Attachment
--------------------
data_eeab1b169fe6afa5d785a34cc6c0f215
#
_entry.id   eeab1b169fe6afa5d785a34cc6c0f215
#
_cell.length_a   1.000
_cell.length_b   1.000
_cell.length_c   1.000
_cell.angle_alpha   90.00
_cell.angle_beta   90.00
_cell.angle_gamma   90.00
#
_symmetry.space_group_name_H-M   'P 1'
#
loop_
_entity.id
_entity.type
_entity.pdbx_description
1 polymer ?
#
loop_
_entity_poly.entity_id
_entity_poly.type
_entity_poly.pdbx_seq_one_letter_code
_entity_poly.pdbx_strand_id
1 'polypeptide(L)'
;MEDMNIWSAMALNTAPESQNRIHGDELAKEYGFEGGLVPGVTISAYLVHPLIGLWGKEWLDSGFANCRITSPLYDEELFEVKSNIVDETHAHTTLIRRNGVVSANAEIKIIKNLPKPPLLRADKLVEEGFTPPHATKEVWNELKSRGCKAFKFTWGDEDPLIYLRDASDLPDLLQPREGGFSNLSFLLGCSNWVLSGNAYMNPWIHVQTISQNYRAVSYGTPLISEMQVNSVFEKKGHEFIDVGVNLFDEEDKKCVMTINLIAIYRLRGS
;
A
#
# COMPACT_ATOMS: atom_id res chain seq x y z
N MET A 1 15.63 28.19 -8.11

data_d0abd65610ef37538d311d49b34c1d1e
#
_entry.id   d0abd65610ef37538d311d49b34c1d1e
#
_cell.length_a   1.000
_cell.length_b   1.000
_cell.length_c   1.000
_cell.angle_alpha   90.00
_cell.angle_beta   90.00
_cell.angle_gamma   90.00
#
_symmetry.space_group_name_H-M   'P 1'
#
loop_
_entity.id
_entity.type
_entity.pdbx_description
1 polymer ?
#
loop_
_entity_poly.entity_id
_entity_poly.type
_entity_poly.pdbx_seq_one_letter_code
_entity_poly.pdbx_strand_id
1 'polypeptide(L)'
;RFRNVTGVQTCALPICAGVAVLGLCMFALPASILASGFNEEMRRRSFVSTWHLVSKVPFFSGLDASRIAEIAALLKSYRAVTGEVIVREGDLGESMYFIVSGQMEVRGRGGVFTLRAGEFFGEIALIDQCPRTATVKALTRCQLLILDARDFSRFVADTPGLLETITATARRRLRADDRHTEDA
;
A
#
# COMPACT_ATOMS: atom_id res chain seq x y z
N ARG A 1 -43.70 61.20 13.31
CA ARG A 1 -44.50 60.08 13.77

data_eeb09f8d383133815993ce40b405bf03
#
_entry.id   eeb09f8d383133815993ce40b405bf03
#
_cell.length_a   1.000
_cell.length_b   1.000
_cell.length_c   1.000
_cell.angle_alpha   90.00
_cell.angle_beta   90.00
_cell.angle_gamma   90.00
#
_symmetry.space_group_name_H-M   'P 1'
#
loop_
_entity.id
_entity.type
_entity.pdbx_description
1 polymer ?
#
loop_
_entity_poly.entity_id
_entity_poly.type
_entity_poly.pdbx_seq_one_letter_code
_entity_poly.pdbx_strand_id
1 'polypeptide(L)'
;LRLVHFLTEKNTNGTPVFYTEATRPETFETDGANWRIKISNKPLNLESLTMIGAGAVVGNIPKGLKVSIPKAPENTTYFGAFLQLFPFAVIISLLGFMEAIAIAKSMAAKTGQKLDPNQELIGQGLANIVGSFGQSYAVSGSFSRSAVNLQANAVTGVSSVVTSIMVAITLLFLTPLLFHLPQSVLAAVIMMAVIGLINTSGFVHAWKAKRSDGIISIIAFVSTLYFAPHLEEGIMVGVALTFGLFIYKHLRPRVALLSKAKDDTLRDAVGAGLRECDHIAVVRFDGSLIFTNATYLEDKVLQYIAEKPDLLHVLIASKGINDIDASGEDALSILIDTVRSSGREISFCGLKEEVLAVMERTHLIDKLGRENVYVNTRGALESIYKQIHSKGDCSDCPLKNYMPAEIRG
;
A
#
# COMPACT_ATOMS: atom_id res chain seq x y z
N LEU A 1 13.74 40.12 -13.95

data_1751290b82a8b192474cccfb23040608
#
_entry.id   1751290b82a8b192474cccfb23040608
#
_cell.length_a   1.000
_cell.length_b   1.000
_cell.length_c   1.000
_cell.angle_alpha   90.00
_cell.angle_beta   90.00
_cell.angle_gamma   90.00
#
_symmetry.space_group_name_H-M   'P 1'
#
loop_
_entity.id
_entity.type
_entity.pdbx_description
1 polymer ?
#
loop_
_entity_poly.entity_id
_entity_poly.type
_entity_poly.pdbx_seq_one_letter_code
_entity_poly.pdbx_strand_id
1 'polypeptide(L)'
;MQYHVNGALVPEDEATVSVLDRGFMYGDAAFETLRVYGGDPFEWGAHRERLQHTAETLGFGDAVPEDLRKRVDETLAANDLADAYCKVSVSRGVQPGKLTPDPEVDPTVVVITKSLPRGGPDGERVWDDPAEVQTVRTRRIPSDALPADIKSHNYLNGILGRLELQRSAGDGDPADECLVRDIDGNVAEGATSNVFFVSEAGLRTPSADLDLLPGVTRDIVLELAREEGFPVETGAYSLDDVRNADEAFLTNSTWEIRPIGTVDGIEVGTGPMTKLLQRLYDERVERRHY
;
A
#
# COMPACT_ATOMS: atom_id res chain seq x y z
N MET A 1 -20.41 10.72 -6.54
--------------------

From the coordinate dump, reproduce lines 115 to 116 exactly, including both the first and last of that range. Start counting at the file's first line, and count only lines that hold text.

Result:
_entity_poly.entity_id
_entity_poly.type